Second. General geographical description of Congressional district, with prevalent diseases and causes conducive thereto; character of its inhabitants, their modes of life,and occupations.
Third. Reasons why any particular diseases or disabilities have disqualified a greater ratio per 1,000 from military service.
Fourth. Views in reference to the list of disqualifying diseases and disabilities, as given in the Revised Regulations Provost- Marshal-General's Bureau,and what changes recommended.
Fifth. Statement in minute detail of method of examining men for military service.
Sixth. The number of men that can be physically examined per day with accuracy.
Seventh. Frauds most to be guarded against, which are practiced by drafted and enrolled men to escape, and by substitutes and recruits to enter the service, and other obstacles contended with in the discharge of duties, with suggestions as to the best method of avoiding or overcoming these difficulties in future.
Eighth. What nationally presents the greatest physical aptitude for military service.
Ninth. Experience as to the physical qualifications of the colored race for military service.
Tenth. Views as to the operation of the enrollment law as it now exists, with recommendations and suggestions thereto.
These reports cover 2,000 pages in manuscript, and have evidently been carefully prepared,and the important information and useful suggestions contained therein are of great interest and value, not only to the medical profession of our own, but to that of other nations.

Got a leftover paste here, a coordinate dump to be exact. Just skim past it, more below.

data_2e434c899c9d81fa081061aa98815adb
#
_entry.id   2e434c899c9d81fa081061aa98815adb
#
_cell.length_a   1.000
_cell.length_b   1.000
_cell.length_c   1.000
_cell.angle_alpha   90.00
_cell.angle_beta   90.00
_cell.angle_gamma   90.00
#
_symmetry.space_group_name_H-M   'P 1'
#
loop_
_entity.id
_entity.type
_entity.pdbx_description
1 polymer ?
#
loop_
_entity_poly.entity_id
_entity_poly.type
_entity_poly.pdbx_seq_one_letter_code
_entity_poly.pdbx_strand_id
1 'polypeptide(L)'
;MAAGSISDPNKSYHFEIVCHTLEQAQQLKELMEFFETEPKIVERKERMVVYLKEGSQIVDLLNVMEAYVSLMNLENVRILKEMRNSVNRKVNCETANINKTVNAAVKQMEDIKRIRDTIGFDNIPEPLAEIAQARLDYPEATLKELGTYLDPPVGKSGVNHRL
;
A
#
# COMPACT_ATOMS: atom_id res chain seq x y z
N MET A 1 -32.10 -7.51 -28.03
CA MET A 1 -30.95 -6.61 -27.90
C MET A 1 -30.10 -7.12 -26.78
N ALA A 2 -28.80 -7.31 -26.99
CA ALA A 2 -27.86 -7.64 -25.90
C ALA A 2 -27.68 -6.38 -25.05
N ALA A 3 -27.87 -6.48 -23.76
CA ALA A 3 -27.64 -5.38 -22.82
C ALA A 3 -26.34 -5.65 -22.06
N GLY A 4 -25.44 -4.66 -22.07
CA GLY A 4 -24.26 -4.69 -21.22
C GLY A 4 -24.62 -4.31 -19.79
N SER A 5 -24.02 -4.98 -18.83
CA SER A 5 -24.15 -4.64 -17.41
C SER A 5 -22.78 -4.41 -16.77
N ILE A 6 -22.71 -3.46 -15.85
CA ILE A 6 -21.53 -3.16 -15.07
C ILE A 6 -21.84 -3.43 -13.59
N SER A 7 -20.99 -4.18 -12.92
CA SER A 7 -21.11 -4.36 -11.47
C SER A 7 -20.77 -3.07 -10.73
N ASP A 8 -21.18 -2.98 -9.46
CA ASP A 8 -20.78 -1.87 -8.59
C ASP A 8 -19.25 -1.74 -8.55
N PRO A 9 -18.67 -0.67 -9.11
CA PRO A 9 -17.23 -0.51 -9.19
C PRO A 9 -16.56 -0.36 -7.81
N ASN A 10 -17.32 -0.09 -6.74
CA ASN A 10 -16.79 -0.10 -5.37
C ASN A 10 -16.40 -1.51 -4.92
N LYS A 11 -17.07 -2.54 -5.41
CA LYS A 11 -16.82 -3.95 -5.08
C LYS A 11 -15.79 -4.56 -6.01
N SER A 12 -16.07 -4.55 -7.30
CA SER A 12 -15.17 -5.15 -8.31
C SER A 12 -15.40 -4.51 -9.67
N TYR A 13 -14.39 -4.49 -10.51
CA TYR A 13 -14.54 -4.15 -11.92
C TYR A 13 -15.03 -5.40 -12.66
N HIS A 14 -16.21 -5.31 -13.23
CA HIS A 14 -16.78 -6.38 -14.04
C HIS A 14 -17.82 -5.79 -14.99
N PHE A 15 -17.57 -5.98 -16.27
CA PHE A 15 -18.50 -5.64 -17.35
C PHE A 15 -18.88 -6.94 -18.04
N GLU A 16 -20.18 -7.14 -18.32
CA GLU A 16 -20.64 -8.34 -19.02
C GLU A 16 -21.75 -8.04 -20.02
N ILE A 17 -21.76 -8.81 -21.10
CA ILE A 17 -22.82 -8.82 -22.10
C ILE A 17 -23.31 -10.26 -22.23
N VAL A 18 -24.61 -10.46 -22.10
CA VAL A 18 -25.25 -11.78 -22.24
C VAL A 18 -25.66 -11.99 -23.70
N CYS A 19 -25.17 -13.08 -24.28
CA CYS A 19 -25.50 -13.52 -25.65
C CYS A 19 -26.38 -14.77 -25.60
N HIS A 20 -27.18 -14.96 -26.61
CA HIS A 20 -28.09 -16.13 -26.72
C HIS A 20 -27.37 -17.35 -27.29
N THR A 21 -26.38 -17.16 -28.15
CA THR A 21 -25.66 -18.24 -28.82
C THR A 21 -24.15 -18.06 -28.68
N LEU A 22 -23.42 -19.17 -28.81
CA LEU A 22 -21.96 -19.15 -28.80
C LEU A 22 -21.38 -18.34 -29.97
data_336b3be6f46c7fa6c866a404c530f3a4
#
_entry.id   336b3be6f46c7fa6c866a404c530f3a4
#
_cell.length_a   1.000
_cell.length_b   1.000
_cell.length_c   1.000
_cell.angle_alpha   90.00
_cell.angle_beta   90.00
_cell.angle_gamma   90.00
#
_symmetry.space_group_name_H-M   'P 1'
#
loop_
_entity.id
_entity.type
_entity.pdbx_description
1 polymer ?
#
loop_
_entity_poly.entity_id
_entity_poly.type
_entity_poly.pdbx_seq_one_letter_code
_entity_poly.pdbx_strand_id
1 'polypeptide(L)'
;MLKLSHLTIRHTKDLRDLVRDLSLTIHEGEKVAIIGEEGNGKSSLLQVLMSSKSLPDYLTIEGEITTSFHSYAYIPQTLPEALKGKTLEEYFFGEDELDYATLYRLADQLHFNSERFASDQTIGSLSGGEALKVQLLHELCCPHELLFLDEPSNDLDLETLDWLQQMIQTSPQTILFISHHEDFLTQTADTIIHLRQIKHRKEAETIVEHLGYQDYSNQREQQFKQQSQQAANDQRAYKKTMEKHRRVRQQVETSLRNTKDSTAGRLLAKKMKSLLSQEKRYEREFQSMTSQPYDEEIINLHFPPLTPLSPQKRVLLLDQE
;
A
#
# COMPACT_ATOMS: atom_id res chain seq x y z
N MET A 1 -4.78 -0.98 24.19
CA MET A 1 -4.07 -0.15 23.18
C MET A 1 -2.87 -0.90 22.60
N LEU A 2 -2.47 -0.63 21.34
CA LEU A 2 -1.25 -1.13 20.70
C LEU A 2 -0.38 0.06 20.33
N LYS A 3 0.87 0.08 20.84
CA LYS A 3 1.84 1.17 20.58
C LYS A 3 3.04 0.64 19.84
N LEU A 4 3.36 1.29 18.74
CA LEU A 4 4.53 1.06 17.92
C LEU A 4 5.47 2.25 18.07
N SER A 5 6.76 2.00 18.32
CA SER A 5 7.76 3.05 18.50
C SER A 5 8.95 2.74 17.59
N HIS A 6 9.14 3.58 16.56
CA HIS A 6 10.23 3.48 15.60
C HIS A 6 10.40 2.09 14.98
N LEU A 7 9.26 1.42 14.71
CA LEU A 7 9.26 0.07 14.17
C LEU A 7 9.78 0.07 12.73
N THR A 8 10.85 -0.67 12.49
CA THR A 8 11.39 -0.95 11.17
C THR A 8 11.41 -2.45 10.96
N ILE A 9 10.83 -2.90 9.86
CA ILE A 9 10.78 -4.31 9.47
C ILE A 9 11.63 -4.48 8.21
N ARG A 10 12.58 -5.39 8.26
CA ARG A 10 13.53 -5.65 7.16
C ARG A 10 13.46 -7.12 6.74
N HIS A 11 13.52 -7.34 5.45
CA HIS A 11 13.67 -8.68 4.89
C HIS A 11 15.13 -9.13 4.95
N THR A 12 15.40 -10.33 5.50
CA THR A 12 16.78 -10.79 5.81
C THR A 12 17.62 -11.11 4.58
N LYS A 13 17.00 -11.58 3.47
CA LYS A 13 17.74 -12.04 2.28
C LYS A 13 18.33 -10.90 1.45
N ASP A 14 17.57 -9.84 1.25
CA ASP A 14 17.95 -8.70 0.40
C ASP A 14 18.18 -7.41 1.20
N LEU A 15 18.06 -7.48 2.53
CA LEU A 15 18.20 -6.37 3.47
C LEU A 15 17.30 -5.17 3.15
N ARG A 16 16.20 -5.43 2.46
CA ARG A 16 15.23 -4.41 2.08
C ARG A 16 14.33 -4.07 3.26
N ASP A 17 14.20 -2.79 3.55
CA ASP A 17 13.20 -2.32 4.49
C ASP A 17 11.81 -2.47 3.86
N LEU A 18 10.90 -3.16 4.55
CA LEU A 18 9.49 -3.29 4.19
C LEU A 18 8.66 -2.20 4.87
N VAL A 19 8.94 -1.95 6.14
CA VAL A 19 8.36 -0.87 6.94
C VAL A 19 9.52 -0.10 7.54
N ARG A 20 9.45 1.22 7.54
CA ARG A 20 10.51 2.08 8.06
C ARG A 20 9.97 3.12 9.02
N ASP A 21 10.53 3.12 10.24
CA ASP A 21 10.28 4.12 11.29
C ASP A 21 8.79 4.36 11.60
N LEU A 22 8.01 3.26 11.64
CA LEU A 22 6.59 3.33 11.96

From all this data much important medico-scientific information can be deduced, not only in reference to the natives of this country, but of may others.
More than fifty different nativities are included among these records of the examination of men for the Army.
Of the most important questions which can be discussed I would mention the following:
First. The physical condition of each State or Congressional district of the United States.
Second. The prevalence of certain-diseases and caused conducive thereto in any section of the United States.
Third. Influence of geographical situation on disease, as climate, hydrological condition, geological formation.
Fourth. Influence of occupation on disease.
Fifth. Influence of age on disease.
Sixth. Influence of height on disease.
Seventh. Influence of temperament.
Eighth. Influence of marriage on disease.
Ninth. What nationality presents the greatest physical aptitude for military service.
Tenth. Physical qualifications of the colored race of military service.
Eleventh. Frauds practiced by drafted and enrolled men to escape, and by recruits and substitutes to enter military service,and the best method of detecting, avoiding, or overcoming these difficulties in future.
Twelfth. Height of the inhabitants of each Congressional district in the United States; the average height in each State and in the United